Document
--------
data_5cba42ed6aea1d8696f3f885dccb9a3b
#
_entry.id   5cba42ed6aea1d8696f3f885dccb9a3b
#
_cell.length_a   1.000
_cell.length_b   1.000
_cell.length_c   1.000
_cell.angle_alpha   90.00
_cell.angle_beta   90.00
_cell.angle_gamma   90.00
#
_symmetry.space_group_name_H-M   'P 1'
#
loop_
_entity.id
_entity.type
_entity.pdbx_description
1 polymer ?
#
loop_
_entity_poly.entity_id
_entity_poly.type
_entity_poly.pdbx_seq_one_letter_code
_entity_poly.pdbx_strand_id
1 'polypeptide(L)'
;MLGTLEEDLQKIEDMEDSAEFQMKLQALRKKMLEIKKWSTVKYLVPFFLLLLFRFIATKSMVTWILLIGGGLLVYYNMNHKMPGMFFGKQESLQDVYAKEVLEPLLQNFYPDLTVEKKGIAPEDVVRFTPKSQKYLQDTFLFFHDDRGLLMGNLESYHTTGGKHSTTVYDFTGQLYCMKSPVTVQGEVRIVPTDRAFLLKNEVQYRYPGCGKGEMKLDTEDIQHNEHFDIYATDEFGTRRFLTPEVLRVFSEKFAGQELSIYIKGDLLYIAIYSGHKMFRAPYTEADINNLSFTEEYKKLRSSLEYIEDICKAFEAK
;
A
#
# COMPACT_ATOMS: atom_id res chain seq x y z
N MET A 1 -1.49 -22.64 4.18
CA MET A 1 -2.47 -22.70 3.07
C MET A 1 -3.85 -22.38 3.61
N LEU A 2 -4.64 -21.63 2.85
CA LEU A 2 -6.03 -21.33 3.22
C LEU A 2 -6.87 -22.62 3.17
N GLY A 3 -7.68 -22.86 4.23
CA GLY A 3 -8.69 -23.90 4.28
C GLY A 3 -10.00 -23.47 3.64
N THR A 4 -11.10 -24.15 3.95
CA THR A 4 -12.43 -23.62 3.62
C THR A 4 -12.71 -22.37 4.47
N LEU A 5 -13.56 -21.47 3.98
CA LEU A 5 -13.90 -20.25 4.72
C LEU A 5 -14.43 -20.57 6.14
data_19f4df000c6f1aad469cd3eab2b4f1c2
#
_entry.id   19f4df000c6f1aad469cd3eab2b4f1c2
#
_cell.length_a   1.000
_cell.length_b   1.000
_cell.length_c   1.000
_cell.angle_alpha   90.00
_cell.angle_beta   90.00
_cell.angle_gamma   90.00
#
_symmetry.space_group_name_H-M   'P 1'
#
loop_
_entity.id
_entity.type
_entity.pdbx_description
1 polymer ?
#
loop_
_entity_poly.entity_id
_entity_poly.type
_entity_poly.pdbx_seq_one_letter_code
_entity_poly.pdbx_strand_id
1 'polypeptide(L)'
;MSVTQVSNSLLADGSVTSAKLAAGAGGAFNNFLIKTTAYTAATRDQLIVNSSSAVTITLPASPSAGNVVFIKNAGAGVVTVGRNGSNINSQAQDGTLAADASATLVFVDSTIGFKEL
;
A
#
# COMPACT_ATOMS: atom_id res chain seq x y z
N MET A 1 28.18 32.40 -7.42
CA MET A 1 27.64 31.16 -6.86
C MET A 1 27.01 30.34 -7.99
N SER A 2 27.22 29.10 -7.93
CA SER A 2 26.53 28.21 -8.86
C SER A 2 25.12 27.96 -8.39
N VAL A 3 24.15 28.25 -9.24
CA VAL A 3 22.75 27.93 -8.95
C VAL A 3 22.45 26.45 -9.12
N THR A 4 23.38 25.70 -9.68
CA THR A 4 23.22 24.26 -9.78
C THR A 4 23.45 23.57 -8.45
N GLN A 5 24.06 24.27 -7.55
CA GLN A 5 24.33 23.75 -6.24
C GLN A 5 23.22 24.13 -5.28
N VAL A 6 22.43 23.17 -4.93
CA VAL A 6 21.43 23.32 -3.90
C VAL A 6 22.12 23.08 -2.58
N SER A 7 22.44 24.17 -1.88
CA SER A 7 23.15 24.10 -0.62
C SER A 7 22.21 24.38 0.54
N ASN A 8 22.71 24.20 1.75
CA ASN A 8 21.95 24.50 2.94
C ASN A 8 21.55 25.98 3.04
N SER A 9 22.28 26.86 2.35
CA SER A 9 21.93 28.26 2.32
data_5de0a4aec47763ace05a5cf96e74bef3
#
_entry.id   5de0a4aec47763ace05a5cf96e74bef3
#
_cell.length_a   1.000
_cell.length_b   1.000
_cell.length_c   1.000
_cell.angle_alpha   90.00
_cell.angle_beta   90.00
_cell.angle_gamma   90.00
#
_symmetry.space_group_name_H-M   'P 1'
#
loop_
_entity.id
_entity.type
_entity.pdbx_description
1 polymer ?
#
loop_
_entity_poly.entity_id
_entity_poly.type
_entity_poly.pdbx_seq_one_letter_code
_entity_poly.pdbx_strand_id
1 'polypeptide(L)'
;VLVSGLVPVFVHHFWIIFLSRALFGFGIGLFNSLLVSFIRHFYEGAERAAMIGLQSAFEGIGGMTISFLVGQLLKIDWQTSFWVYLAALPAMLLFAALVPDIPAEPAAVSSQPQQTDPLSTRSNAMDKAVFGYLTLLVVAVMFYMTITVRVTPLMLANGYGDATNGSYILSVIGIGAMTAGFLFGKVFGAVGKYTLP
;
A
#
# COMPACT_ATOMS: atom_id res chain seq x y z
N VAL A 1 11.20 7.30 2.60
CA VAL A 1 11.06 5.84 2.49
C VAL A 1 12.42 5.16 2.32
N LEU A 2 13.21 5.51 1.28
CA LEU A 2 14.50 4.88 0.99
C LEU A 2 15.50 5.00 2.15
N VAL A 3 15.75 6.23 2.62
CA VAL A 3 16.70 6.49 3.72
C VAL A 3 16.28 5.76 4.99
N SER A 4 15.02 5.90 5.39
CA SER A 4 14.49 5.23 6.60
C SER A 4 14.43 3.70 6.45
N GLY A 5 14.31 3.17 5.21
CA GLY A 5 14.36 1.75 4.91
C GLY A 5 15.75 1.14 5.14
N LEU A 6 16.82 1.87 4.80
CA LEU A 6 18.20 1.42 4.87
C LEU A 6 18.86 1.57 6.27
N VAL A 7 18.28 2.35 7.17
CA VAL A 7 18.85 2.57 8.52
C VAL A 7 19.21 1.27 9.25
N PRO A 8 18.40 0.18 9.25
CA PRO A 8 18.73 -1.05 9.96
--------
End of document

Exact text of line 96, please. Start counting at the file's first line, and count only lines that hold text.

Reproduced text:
C SER A 7 22.21 24.38 0.54